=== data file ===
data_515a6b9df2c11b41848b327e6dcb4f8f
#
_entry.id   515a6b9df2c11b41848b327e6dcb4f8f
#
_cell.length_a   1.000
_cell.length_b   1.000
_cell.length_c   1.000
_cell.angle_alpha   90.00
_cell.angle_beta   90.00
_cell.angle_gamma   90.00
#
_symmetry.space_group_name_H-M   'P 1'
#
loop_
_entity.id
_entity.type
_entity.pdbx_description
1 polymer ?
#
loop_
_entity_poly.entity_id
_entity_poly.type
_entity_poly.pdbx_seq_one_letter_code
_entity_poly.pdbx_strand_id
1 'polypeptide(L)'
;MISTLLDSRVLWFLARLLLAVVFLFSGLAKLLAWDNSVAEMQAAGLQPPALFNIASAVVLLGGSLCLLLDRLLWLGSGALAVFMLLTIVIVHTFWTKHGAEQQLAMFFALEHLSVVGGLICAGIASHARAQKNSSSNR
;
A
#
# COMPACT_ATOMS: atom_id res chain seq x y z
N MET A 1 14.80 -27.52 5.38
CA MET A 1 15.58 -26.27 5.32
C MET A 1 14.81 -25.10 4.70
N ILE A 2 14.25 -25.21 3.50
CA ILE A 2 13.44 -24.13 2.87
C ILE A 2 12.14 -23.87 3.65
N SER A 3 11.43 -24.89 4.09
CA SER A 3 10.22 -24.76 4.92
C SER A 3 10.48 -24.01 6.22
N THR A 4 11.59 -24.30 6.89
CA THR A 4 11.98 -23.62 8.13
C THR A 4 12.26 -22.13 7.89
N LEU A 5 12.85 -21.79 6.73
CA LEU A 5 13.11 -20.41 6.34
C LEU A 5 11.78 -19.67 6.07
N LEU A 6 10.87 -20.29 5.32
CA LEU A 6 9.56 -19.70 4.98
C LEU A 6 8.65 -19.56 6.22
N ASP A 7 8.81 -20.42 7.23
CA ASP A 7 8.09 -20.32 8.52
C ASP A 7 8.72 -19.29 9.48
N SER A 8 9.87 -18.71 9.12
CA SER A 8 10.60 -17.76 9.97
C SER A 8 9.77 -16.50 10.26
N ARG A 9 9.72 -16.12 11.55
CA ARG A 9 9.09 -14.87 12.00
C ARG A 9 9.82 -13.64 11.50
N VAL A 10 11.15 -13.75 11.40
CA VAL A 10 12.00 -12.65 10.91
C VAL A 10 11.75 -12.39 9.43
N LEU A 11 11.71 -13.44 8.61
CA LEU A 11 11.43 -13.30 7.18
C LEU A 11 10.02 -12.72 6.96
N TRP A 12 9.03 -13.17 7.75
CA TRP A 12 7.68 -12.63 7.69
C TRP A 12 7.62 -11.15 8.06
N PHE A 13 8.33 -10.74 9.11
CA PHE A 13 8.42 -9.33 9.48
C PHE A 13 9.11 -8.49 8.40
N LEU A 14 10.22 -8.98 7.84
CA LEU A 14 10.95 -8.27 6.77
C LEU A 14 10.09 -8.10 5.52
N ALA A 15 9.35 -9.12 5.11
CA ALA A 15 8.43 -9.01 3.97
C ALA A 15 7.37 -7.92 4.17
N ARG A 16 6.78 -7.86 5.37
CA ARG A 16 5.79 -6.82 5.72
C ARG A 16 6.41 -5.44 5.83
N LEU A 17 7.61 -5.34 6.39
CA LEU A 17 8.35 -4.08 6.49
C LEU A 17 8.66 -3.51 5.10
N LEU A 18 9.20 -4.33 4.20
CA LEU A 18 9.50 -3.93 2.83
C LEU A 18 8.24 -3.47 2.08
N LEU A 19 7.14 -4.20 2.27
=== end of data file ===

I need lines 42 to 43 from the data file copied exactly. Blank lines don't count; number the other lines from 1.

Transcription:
C THR A 4 12.26 -22.13 7.89
N LEU A 5 12.85 -21.79 6.73